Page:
Jenilee Stanley-Shanks named a Richmond, Virginia, ‘Top 40 under 40’

Jenilee Stanley-Shanks
Jenilee Stanley-Shanks, director of government and community outreach at the VCU College of Engineering.

When Ram Engineers open the Oct. 28 issue of Style Weekly, they will see a familiar face.

The popular weekly alternative newspaper has named Jenilee Stanley-Shanks, director of government and community outreach at the VCU College of Engineering, one of Richmond, Virginia’s, Top 40 under 40 for 2020.

Stanley-Shanks was included in the publication’s annual celebration of “people helping make Richmond a better place” for leading the college’s K-12 STEM education outreach efforts.

She was nominated by David Timberline, a project manager with VCU’s Center for Community Engagement and Impact. He was impressed with her commitment — and ability — to make STEM concepts relevant and exciting to young people.

“From the first time I met Jenilee, it was obvious that she has a very clear passion for her work and is able to channel that in a very effective way,” Timberline said. He was struck by her ability to offer “potentially esoteric or unrelatable engineering principles” in ways that are immediately relatable to young learners.

Making engineering ideas real is the through-line of the college’s educational outreach programs, which under Stanley-Shanks’ direction, have grown to include initiatives like Engineering in Vision, a real-time, virtual video conference series that brings students from schools in the Richmond region into laboratories and makerspaces to talk with professors and students about engineering.

She also leads an elementary school partnership program that provides STEM education resources and teacher coaching throughout the school year. And when the pandemic hit, she developed an Early Engineers blog filled with teaching ideas and lesson plans that equip teachers and families to keep children learning in a changing environment.

“Jenilee is just one of the people who are reaching out to the Richmond community, and specifically the Richmond public schools, in a way that is really inspiring to me,” Timberline said. “There are so many interesting pathways that I just don't think enough people know about, and she’s ushering so many people to and through pathways.”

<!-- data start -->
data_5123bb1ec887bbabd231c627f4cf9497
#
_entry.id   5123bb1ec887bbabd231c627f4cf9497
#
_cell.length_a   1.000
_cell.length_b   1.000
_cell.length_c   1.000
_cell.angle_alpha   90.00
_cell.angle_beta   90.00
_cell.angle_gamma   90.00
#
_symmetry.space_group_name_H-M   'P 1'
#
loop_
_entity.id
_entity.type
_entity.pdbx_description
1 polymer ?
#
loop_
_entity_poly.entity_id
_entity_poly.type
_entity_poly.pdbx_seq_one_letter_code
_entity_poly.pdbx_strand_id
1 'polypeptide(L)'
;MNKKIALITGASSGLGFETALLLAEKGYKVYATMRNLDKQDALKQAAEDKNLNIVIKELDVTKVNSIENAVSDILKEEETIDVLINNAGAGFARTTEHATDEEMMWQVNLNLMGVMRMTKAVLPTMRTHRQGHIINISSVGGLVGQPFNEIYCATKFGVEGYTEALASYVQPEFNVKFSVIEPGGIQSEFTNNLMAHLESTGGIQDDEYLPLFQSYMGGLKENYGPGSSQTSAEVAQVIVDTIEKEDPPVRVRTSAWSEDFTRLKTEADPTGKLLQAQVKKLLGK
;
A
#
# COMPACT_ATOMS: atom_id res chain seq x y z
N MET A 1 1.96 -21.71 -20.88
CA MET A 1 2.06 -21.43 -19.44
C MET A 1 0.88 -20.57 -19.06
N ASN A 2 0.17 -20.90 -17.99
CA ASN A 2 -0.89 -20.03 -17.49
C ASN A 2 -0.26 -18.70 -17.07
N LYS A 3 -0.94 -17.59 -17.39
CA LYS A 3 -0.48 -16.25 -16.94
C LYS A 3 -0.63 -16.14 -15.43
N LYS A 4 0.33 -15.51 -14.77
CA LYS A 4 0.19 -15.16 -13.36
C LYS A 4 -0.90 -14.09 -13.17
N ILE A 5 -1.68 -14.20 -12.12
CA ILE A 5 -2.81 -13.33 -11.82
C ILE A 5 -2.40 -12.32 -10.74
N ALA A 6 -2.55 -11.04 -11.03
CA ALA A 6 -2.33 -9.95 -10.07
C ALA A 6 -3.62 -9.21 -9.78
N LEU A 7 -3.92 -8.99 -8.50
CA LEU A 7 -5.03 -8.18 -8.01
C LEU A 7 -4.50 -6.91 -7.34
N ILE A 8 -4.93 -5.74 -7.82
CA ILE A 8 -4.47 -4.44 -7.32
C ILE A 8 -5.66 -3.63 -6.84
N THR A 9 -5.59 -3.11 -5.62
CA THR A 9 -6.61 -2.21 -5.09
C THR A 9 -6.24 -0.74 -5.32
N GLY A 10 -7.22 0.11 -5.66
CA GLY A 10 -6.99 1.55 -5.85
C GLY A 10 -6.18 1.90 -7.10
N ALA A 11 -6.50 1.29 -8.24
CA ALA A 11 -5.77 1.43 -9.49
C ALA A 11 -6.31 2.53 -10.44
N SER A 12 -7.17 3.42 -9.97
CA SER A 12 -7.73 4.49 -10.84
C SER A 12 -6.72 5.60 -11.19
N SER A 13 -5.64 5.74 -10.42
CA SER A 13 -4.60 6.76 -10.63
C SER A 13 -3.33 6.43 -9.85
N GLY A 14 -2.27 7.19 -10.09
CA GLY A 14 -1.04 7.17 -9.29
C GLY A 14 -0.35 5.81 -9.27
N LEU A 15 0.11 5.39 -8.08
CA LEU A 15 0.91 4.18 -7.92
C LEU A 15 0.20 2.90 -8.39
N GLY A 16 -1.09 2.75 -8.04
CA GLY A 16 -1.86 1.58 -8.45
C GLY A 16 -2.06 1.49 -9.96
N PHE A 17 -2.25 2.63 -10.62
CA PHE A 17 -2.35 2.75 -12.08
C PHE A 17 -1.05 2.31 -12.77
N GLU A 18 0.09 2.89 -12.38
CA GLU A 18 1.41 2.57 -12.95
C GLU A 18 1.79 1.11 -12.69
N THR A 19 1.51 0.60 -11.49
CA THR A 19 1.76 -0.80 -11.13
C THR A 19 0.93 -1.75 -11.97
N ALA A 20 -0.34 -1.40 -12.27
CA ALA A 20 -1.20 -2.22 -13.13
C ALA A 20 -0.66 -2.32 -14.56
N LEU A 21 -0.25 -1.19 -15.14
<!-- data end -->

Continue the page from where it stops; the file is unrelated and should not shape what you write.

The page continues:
Stanley-Shanks not only provides inspiration to the K-12 community, she invigorates the College of Engineering faculty, staff and students who give their time to help make her programs a reality. “She is one of those very special people who can see how to turn a basic engineering concept into an actionable plan that sparks enthusiastic participation by all of us in the college,” said Barbara D. Boyan, Ph.D., the Alice T. and William H. Goodwin, Jr. Dean of VCU Engineering. “She is so deserving of this recognition."

For her part, Stanley-Shanks is happy that the Style honor will make even more people aware of what VCU Engineering has to offer young people, educators — and Richmond.

“It’s a chance to reach engaged members of the community who maybe aren't really tied into engineering or really tied into education, but they are really tied into Richmond,” she said. “So much of what I do involves youth in Richmond and what we all hope Richmond could be. I think it's really cool to get to talk to a new audience about that. That's what I'm most looking forward to.”